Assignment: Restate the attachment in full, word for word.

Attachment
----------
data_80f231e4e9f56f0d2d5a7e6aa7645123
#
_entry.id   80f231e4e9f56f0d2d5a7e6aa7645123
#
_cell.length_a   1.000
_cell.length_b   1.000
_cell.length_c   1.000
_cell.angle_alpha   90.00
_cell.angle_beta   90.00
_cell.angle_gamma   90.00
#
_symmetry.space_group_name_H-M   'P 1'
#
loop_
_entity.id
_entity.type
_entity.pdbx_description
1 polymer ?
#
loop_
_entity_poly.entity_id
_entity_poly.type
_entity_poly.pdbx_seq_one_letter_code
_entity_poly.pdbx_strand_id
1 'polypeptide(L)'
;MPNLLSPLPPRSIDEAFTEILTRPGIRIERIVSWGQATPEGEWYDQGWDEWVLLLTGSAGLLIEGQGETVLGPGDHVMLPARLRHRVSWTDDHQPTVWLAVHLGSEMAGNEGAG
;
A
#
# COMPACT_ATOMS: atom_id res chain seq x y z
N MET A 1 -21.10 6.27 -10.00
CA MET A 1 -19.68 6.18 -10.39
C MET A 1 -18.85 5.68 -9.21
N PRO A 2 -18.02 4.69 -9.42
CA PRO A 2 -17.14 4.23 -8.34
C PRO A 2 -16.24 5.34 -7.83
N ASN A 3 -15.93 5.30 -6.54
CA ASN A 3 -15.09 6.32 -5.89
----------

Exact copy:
data_80f231e4e9f56f0d2d5a7e6aa7645123
#
_entry.id   80f231e4e9f56f0d2d5a7e6aa7645123
#
_cell.length_a   1.000
_cell.length_b   1.000
_cell.length_c   1.000
_cell.angle_alpha   90.00
_cell.angle_beta   90.00
_cell.angle_gamma   90.00
#
_symmetry.space_group_name_H-M   'P 1'
#
loop_
_entity.id
_entity.type
_entity.pdbx_description
1 polymer ?
#
loop_
_entity_poly.entity_id
_entity_poly.type
_entity_poly.pdbx_seq_one_letter_code
_entity_poly.pdbx_strand_id
1 'polypeptide(L)'
;MPNLLSPLPPRSIDEAFTEILTRPGIRIERIVSWGQATPEGEWYDQGWDEWVLLLTGSAGLLIEGQGETVLGPGDHVMLPARLRHRVSWTDDHQPTVWLAVHLGSEMAGNEGAG
;
A
#
# COMPACT_ATOMS: atom_id res chain seq x y z
N MET A 1 -21.10 6.27 -10.00
CA MET A 1 -19.68 6.18 -10.39
C MET A 1 -18.85 5.68 -9.21
N PRO A 2 -18.02 4.69 -9.42
CA PRO A 2 -17.14 4.23 -8.34
C PRO A 2 -16.24 5.34 -7.83
N ASN A 3 -15.93 5.30 -6.54
CA ASN A 3 -15.09 6.32 -5.89